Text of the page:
I read a very interesting article by Corine Lesnes, 1in her blog, about the attempt by American feminists to suppress the suffixe –« man ». In 12 US states, a chairman can be a woman or a man and therefore becomes a chair person. But this adjustement is creating new gramatical problems when using possessive pronouns, « her » or « his » ? For instance, when using general phrases as « a good judge takes her/his job seriously ». A booklet for sudents in Law degree cautiously advises to use gerond form « a good judge takes judging seriously ».
Some gay and lesbian organisations went further, advocating for the creation of a neutral pronoun like « ze» which could be used by both gender and « hir » to replace her and him. In Colorado, a commission for civil rights even decided that refusing to use « ze » was considered as sexual harassement.
As you can imagine with MR Strauss Kahn adventures in IMF and in hotel rooms, in France these claims are not yet on the cultural agenda. I suppose that now French men are just about to get used to the US practice of letting the door open when having a professional meeting with a woman not to be charged with sexual harassement. Baby steps…
Law of the genre
The French seem to have a fancy for ambiguity. This inclination for transgression you can perceive in the language itself. For the French « sex » and « gender » are the same word. We use the term « genre », only to qualify the article masculine or feminine.
If you know some French you probably experienced the gender of names is a tricky topic. Many rules and many more exceptions. A nightmare for foreigners but let me reassure you, I still have doubts about some words. For instance, « pétale », « tentacule », « haltère », are masculine and because I usually use them in the plural form, I’m not so sure about their gender.
Pride and prejudice
The gender of nouns is not erotic but erratic, and one of the few things not related to sex in France. Up to a point : ie among the capital sins, only one is masculine : l’orgueil (pride)… One wonders why…
In 2005, I spent some time In Fort Lauderdale with my children, exactly when « Hurricane Katrina » started devastating Louisiana. My daughter, Alice, who was 6 at the time, genuinely asked me why all huricanes were named after women’s names. I was happy she did not ask why this one wore the same first name as me. A fair question ! I was wondering what to answer to this innocent brain… Luckily her twin brother, Benjamin aged 6 too, replied immediately with a definite opinion : because men have been so bad with women and they are coming back for revenge… I was just divorced and of course I laughed but realised some time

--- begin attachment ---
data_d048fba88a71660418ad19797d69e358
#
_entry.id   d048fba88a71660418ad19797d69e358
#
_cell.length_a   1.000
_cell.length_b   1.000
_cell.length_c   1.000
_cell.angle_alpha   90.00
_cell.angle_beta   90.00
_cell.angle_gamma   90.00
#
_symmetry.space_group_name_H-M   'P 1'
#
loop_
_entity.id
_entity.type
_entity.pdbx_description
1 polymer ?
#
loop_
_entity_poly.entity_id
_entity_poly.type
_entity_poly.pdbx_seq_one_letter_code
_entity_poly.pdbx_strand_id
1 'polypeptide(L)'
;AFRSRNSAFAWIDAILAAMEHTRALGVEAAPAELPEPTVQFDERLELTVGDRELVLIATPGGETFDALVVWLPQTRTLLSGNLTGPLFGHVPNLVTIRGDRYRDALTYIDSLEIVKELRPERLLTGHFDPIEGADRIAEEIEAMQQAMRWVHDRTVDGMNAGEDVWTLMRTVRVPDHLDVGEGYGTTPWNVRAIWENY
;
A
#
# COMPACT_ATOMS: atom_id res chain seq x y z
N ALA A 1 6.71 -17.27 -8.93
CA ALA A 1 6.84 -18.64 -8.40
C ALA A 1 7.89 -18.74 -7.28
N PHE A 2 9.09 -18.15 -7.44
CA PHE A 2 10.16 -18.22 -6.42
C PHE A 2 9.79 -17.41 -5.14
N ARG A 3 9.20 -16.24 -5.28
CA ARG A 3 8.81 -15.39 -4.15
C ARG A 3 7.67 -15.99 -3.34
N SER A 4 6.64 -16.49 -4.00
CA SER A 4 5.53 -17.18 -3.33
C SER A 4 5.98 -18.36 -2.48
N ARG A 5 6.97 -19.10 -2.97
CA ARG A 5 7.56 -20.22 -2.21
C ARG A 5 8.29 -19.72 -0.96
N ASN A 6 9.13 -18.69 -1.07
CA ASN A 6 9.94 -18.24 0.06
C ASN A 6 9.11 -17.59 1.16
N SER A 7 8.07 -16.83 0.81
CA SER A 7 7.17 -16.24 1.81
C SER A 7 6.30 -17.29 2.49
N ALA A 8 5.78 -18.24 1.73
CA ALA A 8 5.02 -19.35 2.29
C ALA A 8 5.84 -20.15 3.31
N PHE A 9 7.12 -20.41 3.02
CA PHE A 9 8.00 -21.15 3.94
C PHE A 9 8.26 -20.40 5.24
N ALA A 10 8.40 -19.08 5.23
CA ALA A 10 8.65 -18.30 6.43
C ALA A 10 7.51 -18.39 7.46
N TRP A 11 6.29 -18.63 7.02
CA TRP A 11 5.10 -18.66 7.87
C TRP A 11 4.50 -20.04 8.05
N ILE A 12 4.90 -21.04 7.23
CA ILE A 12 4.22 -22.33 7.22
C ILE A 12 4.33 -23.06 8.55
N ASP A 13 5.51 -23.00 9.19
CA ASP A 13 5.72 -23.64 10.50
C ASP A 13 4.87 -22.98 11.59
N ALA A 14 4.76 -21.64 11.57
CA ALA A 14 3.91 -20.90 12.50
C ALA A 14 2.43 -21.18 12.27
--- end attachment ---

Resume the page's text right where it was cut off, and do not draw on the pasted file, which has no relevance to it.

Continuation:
s later that there were now catastrophes named after men too.
The weaker sex
In French language, Women belong to the « sexe faible », one notion you also find in English as the weaker sex or the fairer sex. I wonder if this has to do with justice or pubic hair colour ? Apart from this chauvinist detail, the English language is far less ambiguous than the French about sex.
The fact that « le sexe » means gender and sex at the same time certainly tells a lot about our ambiguous thoughts or simply about the acknowledgement of a reality ?
To call a spade a spade
It is quite logical after all, to consider that the existence of different genders implies a potential sexuality. You will find the same in French with the word « baiser » , a kiss which at the same time in its verbal form means « to fuck » and sounds far less romantic.
While writing this article, I suddenly become conscious of the fact that it took me a long time to write « baiser » meaning « a kiss » in a letter or a message and unless I was writing to a lover and relished the ambiguity, I use a plural to clarify my intention « baisers » not to be confused with « fuck ».
And certainly I am not the only one uneasy with these words. How come that alot of French people use a nickname to call a kiss a kiss : « bisou » « bise » or « grosses bises » which is very childish or use the English to say « kiss », or use the Italian « baci » which in my mind is not ambiguous. I tend to write « je t'embrasse », which is stronger than « bisou » or « bise », stating a close relationship with a dear friends whatever their gender.
To conclude this article, I would say that though the quest of American feminist is worth listening to –sub-language is to be taken seriously and it may not be so futile to get rid of the suffixe « man ». But in my opinion, this vocabulary revolution really lacks ambition. You never eradicate a problem just by refusing to say its name. Just kidding. Ou bien ? (Or ?)